It seems like every week I make an Instagram post extolling the benefits of split-stance leg exercises.
(Note: Split-stance exercises refers to exercises where the legs are ‘split’ apart or staggered, such as lunges, reverse lunges, split-squats themselves (current favourite), Bulgarian split-squats etc. They do not refer to the ‘pistol squats’ shown in the picture below).
Along with deadlifts, split-squats are my favourite exercise right now, so it only makes sense to write a long blog post about them.
I rarely see split-stance exercises done by the average gym go-er. When they are, they’re usually performed pretty badly, with lots of lower back arching and quarter reps.
Plus they burn, alot.
The acid build-up in the quads can become excruciating, especially in high rep sets (the Bulgarian split squat is possibly the worst offender of all).
So why would you submit yourself to this torture?
Well first, “only a sucker does not train his legs” according to legendary heavyweight Charles Martin.
Second, see the benefits below:
Doing 10 reps of a split squat on one leg is hard. But doing another 10 on the other leg is even harder.
Effectively, you end up doing double the work you would for a 2-legged exercise like the squat (although yes, the squat would most likely be heavier).
This jacks up your heart rate and gets the blood pumping like crazy, making the exercise very metabolic in nature. Doing it for high reps (8-15 per side) boosts this effect even more.
Plus it’s a bodyweight exercise, much superior to sitting down on a machine when it comes to fat loss.
Both back squats and front squats done heavy enough bother my lower back. I’ve scrapped both from my training.
The weight you can lift with split-squats is obviously lower than you can with a back squat, so there isn’t as much stress on the joints (even when using a barbell on your back).
I only do split-squats now, and the size and strength of my legs are increasing while my lower back still feels great. W all round.
Split-stance exercises are fantastic for sports. We have to remember that most sports are pretty much played in a split-stance (i.e. during running).
Because the legs are split apart, split-squats variations hugely challenge your balance and co-ordination.
Instead of wasting time on Bosu ball squats, spend time getting better and stronger better at split squats. I promise you your balance co-ordination will improvement exponentially. That’s where the real improvements in athleticism come.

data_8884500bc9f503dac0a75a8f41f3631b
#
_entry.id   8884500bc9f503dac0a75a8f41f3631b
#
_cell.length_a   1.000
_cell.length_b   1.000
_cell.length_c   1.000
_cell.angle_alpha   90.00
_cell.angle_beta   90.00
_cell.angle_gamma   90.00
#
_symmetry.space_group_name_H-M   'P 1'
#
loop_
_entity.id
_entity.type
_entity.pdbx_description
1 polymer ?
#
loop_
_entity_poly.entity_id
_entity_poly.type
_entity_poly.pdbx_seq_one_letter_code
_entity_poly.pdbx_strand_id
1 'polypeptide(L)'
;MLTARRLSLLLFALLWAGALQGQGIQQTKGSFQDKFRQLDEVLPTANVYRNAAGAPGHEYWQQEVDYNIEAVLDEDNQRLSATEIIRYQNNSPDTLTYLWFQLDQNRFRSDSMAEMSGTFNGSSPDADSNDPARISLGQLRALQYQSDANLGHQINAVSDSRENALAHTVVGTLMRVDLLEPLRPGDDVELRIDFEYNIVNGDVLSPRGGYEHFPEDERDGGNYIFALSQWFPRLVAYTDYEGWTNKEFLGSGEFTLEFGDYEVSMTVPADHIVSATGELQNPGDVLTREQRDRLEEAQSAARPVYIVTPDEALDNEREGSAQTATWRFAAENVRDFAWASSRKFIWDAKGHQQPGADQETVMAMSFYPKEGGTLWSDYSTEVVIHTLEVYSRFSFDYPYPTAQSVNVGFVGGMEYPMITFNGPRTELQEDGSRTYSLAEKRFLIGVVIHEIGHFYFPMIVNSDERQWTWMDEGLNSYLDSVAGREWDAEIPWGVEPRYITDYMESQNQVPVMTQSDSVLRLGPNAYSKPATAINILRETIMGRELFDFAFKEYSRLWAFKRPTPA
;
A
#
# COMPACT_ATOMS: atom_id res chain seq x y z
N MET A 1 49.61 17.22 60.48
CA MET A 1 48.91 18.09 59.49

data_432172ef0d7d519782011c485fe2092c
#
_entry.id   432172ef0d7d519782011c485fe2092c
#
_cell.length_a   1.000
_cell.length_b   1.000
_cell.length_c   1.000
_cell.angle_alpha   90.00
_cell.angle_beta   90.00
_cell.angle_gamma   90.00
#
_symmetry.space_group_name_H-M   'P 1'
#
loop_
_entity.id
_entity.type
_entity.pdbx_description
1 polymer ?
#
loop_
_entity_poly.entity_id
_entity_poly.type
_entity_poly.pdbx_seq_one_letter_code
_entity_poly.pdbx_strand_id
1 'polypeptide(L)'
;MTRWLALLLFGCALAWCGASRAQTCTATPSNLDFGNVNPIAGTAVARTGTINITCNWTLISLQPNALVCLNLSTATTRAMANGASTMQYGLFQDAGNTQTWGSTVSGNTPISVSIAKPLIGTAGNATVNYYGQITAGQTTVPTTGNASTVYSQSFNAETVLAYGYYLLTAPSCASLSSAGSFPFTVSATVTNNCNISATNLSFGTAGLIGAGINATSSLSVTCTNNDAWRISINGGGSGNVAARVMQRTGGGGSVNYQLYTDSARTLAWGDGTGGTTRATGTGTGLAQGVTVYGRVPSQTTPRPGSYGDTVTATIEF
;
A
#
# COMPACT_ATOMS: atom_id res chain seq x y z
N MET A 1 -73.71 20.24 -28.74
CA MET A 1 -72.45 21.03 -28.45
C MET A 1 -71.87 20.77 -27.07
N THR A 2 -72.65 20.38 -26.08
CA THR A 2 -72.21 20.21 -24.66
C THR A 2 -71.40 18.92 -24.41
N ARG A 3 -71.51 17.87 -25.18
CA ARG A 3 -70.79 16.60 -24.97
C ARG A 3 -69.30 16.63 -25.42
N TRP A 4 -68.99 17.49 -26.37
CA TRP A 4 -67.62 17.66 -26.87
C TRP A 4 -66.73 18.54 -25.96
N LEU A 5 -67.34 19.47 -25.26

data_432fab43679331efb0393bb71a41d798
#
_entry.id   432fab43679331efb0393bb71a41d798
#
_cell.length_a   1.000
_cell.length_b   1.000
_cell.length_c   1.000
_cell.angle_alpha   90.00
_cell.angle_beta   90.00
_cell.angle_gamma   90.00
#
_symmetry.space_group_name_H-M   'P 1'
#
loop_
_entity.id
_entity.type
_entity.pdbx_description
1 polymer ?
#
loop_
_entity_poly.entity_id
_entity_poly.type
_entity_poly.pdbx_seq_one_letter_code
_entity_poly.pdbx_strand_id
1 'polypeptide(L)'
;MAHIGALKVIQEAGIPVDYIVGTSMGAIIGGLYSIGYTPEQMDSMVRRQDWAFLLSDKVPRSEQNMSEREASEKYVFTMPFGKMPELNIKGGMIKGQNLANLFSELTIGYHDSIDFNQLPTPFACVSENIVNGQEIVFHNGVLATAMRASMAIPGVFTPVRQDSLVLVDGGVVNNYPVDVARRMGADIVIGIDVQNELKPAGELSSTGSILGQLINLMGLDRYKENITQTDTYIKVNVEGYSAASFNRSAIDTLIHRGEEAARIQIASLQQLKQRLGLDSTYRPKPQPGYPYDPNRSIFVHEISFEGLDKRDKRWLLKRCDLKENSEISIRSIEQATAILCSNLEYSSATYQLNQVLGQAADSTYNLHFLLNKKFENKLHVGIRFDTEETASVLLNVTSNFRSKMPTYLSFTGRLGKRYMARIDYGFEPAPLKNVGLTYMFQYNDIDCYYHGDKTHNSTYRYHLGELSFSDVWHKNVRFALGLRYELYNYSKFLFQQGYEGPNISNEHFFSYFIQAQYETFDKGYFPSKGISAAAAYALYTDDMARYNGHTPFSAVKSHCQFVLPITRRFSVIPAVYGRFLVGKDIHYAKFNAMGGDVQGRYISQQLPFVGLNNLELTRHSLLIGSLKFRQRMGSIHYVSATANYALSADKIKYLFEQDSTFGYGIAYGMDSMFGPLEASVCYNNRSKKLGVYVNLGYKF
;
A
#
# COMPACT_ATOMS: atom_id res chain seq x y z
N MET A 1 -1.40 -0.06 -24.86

Most athletes neglect split-stance exercises for heavy squats, and while heavy squats are brilliant, the benefits they offer in terms of co-ordination are not exactly the same.
Many people have tight, short hip flexors (the muscles at the front of your hip on the top of your thighs).
This can be partly due to a sedentary lifestyle and sitting all day (i.e. in the office, on the couch). Since the body is an inter-connected chain, tightness in the hip flexors can lead to injuries elsewhere.
Split-squat variations are great for stretching the hip flexor of the back leg while strengthening the muscles in the front thigh, making it a great ‘bang for your buck’ exercise.
Split-squats also work the small stabilising muscles in the hips much more than conventional squats. The glute stabilisers in particular are very important for staying healthy – weakness here can lead to problems elsewhere, i.e. the lower back or knees.
Not only this, but imbalances between legs are very common. Big differences in strength between legs can often predict future injuries – so split-stance exercises are an excellent way to address this difference.
(Pro tip: always start your set on your weaker side first).
Here are some common split stance leg exercises you can try out. I always advise mastering form before trying to go too heavy. Form always comes before weight!
Hope this helps guys, contact me on Instagram @jumpliftsprint or via email (email@example.com). Will be releasing a mini-programme for athletes soon too.